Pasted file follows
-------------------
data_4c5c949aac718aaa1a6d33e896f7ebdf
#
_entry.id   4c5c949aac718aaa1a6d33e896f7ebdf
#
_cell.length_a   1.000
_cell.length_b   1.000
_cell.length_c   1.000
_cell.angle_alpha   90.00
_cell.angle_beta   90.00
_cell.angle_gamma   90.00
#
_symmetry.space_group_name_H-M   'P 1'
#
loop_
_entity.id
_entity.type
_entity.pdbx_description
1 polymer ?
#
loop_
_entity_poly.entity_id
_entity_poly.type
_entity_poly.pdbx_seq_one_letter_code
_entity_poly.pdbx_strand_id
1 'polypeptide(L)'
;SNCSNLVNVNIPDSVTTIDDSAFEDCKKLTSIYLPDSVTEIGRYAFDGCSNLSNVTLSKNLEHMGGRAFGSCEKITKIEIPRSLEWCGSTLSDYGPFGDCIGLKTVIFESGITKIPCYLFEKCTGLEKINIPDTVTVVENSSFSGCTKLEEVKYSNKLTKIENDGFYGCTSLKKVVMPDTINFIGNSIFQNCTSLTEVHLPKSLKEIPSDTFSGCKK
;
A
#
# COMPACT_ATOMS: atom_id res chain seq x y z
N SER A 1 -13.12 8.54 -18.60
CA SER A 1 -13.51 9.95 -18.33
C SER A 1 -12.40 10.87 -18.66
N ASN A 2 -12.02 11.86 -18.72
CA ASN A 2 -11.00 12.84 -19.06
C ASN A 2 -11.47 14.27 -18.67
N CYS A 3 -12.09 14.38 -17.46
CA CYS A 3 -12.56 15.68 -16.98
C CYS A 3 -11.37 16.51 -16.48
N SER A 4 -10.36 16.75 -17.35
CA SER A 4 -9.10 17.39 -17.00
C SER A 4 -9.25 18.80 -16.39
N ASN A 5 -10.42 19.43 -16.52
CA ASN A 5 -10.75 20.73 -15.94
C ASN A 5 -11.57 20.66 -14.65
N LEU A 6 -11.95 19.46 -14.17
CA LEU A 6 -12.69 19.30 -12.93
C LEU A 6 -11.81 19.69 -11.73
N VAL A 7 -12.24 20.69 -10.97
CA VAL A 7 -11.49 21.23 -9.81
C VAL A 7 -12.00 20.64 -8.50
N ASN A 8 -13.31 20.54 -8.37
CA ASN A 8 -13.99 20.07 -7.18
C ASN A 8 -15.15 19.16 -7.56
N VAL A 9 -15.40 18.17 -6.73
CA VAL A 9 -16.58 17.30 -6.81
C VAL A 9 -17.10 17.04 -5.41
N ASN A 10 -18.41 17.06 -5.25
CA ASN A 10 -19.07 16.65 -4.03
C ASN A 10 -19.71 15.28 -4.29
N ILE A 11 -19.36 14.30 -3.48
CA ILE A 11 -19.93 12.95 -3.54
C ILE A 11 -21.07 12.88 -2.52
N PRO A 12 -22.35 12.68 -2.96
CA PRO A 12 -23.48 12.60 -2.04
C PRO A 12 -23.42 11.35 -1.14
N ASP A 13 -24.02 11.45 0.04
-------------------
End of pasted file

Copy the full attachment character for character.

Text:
data_4c5c949aac718aaa1a6d33e896f7ebdf
#
_entry.id   4c5c949aac718aaa1a6d33e896f7ebdf
#
_cell.length_a   1.000
_cell.length_b   1.000
_cell.length_c   1.000
_cell.angle_alpha   90.00
_cell.angle_beta   90.00
_cell.angle_gamma   90.00
#
_symmetry.space_group_name_H-M   'P 1'
#
loop_
_entity.id
_entity.type
_entity.pdbx_description
1 polymer ?
#
loop_
_entity_poly.entity_id
_entity_poly.type
_entity_poly.pdbx_seq_one_letter_code
_entity_poly.pdbx_strand_id
1 'polypeptide(L)'
;SNCSNLVNVNIPDSVTTIDDSAFEDCKKLTSIYLPDSVTEIGRYAFDGCSNLSNVTLSKNLEHMGGRAFGSCEKITKIEIPRSLEWCGSTLSDYGPFGDCIGLKTVIFESGITKIPCYLFEKCTGLEKINIPDTVTVVENSSFSGCTKLEEVKYSNKLTKIENDGFYGCTSLKKVVMPDTINFIGNSIFQNCTSLTEVHLPKSLKEIPSDTFSGCKK
;
A
#
# COMPACT_ATOMS: atom_id res chain seq x y z
N SER A 1 -13.12 8.54 -18.60
CA SER A 1 -13.51 9.95 -18.33
C SER A 1 -12.40 10.87 -18.66
N ASN A 2 -12.02 11.86 -18.72
CA ASN A 2 -11.00 12.84 -19.06
C ASN A 2 -11.47 14.27 -18.67
N CYS A 3 -12.09 14.38 -17.46
CA CYS A 3 -12.56 15.68 -16.98
C CYS A 3 -11.37 16.51 -16.48
N SER A 4 -10.36 16.75 -17.35
CA SER A 4 -9.10 17.39 -17.00
C SER A 4 -9.25 18.80 -16.39
N ASN A 5 -10.42 19.43 -16.52
CA ASN A 5 -10.75 20.73 -15.94
C ASN A 5 -11.57 20.66 -14.65
N LEU A 6 -11.95 19.46 -14.17
CA LEU A 6 -12.69 19.30 -12.93
C LEU A 6 -11.81 19.69 -11.73
N VAL A 7 -12.24 20.69 -10.97
CA VAL A 7 -11.49 21.23 -9.81
C VAL A 7 -12.00 20.64 -8.50
N ASN A 8 -13.31 20.54 -8.37
CA ASN A 8 -13.99 20.07 -7.18
C ASN A 8 -15.15 19.16 -7.56
N VAL A 9 -15.40 18.17 -6.73
CA VAL A 9 -16.58 17.30 -6.81
C VAL A 9 -17.10 17.04 -5.41
N ASN A 10 -18.41 17.06 -5.25
CA ASN A 10 -19.07 16.65 -4.03
C ASN A 10 -19.71 15.28 -4.29
N ILE A 11 -19.36 14.30 -3.48
CA ILE A 11 -19.93 12.95 -3.54
C ILE A 11 -21.07 12.88 -2.52
N PRO A 12 -22.35 12.68 -2.96
CA PRO A 12 -23.48 12.60 -2.04
C PRO A 12 -23.42 11.35 -1.14
N ASP A 13 -24.02 11.45 0.04